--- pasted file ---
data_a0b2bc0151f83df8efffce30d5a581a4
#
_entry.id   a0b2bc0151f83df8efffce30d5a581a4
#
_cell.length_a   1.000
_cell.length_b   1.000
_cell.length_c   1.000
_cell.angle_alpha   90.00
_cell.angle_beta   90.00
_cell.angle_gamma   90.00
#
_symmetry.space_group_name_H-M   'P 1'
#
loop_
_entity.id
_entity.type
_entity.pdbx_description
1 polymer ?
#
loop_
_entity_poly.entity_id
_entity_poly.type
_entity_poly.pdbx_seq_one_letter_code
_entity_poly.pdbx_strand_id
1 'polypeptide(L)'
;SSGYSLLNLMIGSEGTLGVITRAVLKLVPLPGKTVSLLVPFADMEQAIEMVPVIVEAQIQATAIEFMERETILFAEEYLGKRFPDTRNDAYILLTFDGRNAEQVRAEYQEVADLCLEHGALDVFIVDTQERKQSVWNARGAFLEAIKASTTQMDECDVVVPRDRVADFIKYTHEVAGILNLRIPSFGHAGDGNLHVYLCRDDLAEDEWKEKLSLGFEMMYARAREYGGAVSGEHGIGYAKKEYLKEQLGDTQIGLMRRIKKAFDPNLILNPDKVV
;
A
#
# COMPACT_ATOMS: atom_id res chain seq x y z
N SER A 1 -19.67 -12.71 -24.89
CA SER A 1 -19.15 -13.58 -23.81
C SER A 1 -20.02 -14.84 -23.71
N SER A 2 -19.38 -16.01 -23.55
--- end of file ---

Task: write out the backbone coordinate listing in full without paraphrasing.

data_a0b2bc0151f83df8efffce30d5a581a4
#
_entry.id   a0b2bc0151f83df8efffce30d5a581a4
#
_cell.length_a   1.000
_cell.length_b   1.000
_cell.length_c   1.000
_cell.angle_alpha   90.00
_cell.angle_beta   90.00
_cell.angle_gamma   90.00
#
_symmetry.space_group_name_H-M   'P 1'
#
loop_
_entity.id
_entity.type
_entity.pdbx_description
1 polymer ?
#
loop_
_entity_poly.entity_id
_entity_poly.type
_entity_poly.pdbx_seq_one_letter_code
_entity_poly.pdbx_strand_id
1 'polypeptide(L)'
;SSGYSLLNLMIGSEGTLGVITRAVLKLVPLPGKTVSLLVPFADMEQAIEMVPVIVEAQIQATAIEFMERETILFAEEYLGKRFPDTRNDAYILLTFDGRNAEQVRAEYQEVADLCLEHGALDVFIVDTQERKQSVWNARGAFLEAIKASTTQMDECDVVVPRDRVADFIKYTHEVAGILNLRIPSFGHAGDGNLHVYLCRDDLAEDEWKEKLSLGFEMMYARAREYGGAVSGEHGIGYAKKEYLKEQLGDTQIGLMRRIKKAFDPNLILNPDKVV
;
A
#
# COMPACT_ATOMS: atom_id res chain seq x y z
N SER A 1 -19.67 -12.71 -24.89
CA SER A 1 -19.15 -13.58 -23.81
C SER A 1 -20.02 -14.84 -23.71
N SER A 2 -19.38 -16.01 -23.55